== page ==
During the late 1950s, the American consumer society had spread throughout Britain. In an era of plentiful jobs, teenagers had double the spending power that they had in 1939. Temporarily free of responsibilities, they bought a wide range of cosmetics, magazines, clothes, soft drinks, cinema tickets, and most of all records.

By the early 1960s, there were already several weeklies catering to the teenage female market - Marilyn, Mirabelle, Romeo, Roxy, and Valentine. The newer titles were more pop-heavy: as well as "love scene" picture stories and problem pages, there were colour photos of Elvis, Cliff Richard, Adam Faith, John Leyton and Eden Kane. Of these, there were several. Launched in 1926, Melody Maker was the longest-running covering jazz, folk and blues, it was not pure pop. This was covered by the New Musical Express (est. 1952), Record Mirror (est. 1953) and Disc (est. 1958). All were black and white with weekly charts and news aimed at young men as well as women.

Two new weeklies were launched in January 1964. Jackie, a streamlined version of Boyfriend: but with larger pages and unusual, candid shots of stars: by the late 60s, its circulation was up to half a million.

Fabulous was a completely new pop paper and it contained at least one pin-up of the Beatles in every issue for two years. 11 colour pages and a central double-page poster all helped it sell. It cost one shilling, and was pricier than the competition but it had more pages, better quality paper. It also introduced a direct rapport between the stars and their audience. In an all-Beatles 1964 edition, there were articles about how the Beatles got away from the fans after a show, a breakdown of Paul, Ringo, George and John's height, weight, eye colour, inside leg etc. It saw pop not just for teenagers but as part of something wider. Fashion was given prominence and a double page spread the Beatles in corduroy jackets and then told the reader where to buy them - cut for the young female shape of course.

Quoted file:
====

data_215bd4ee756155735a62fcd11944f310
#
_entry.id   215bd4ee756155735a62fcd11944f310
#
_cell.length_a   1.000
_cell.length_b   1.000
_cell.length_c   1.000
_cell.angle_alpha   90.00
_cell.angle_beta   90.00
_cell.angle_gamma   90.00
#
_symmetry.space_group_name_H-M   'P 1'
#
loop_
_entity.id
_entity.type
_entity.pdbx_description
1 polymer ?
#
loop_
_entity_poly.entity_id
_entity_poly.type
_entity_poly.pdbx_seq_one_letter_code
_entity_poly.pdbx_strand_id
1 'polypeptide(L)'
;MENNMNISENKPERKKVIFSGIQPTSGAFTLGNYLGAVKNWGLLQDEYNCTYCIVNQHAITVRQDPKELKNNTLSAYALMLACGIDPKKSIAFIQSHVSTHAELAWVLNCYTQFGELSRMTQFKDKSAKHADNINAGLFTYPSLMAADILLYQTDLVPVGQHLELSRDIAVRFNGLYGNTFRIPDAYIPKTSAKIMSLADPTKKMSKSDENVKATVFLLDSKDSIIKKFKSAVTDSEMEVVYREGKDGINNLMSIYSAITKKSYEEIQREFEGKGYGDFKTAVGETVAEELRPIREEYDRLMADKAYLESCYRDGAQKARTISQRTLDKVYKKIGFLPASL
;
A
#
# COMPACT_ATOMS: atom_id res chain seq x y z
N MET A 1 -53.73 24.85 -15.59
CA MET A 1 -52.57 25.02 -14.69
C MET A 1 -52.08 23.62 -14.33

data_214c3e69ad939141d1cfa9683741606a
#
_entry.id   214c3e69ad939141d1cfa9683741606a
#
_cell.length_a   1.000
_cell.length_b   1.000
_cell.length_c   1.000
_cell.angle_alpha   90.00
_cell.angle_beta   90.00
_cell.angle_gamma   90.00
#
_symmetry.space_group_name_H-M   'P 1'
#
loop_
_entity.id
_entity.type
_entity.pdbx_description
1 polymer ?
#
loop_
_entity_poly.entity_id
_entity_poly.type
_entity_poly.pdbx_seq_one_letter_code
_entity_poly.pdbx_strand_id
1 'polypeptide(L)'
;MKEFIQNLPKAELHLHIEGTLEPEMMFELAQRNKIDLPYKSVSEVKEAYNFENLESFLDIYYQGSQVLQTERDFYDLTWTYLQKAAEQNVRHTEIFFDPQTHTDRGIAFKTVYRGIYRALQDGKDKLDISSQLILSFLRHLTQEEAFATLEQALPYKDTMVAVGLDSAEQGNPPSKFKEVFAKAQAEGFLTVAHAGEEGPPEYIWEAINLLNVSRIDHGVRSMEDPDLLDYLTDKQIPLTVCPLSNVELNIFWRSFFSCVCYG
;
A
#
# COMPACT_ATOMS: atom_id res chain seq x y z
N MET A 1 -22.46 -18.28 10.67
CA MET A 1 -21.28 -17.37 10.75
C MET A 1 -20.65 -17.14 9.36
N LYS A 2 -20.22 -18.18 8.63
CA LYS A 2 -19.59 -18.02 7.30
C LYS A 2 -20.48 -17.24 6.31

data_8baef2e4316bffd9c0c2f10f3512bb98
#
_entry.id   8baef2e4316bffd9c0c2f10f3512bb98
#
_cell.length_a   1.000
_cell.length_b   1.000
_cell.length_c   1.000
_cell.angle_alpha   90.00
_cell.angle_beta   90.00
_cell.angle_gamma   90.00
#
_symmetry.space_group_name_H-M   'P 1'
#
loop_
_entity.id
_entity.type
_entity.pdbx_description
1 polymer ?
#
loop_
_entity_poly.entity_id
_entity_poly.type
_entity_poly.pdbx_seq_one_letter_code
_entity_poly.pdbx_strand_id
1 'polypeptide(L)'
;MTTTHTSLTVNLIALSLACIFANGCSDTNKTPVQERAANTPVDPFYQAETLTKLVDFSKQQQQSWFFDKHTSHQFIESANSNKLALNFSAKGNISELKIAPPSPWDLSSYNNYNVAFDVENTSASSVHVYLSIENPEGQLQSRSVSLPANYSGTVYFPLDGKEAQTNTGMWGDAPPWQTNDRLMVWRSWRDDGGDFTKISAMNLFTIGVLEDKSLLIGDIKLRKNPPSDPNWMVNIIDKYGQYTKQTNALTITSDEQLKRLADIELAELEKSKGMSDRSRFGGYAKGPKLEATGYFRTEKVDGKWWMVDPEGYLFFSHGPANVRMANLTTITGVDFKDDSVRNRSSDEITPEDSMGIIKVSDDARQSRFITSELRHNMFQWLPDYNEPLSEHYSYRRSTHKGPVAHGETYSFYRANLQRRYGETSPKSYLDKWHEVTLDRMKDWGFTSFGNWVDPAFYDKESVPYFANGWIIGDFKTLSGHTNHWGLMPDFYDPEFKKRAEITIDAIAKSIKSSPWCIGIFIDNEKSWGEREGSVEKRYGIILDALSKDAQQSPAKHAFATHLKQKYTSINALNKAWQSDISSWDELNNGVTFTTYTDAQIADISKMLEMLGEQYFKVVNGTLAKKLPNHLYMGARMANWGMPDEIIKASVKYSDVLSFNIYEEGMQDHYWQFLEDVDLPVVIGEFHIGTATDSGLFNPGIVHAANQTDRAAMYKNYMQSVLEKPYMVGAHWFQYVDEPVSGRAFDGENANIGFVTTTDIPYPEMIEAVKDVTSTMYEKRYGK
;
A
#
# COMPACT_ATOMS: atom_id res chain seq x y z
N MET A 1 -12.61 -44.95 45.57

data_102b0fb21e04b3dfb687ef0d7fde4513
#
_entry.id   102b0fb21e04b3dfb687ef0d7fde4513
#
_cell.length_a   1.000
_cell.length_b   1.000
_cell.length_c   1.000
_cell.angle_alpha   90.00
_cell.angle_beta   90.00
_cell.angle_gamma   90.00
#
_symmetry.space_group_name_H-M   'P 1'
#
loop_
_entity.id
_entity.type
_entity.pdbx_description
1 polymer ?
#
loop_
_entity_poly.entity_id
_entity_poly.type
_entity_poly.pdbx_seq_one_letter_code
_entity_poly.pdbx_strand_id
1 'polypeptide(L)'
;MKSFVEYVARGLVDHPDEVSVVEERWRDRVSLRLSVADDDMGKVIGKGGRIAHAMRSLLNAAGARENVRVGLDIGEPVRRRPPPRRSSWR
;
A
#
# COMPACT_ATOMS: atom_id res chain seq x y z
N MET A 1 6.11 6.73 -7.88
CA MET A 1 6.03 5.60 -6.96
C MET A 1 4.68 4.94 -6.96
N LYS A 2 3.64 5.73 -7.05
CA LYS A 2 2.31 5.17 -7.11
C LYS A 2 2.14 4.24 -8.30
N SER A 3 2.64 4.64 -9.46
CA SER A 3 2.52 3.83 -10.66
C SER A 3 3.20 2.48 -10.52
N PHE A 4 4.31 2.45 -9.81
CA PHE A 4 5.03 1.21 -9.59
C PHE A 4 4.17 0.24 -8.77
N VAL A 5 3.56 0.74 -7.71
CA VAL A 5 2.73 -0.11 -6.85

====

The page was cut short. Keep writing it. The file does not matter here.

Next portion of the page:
At 2s 6d, Rave was five times as expensive as the weekly music papers, but contained 80 A4 pages monthly on excellent quality paper. The first issue showed the Beatles with 007 badges. Inside were Dusty's fashion tips, a feature on star holidays and a regular monthly event, DJ Alan Freeman's "Heart to Heart2 with a heart throb. Rave went further articles about Stuart Sutcliffe, the lost Beatle.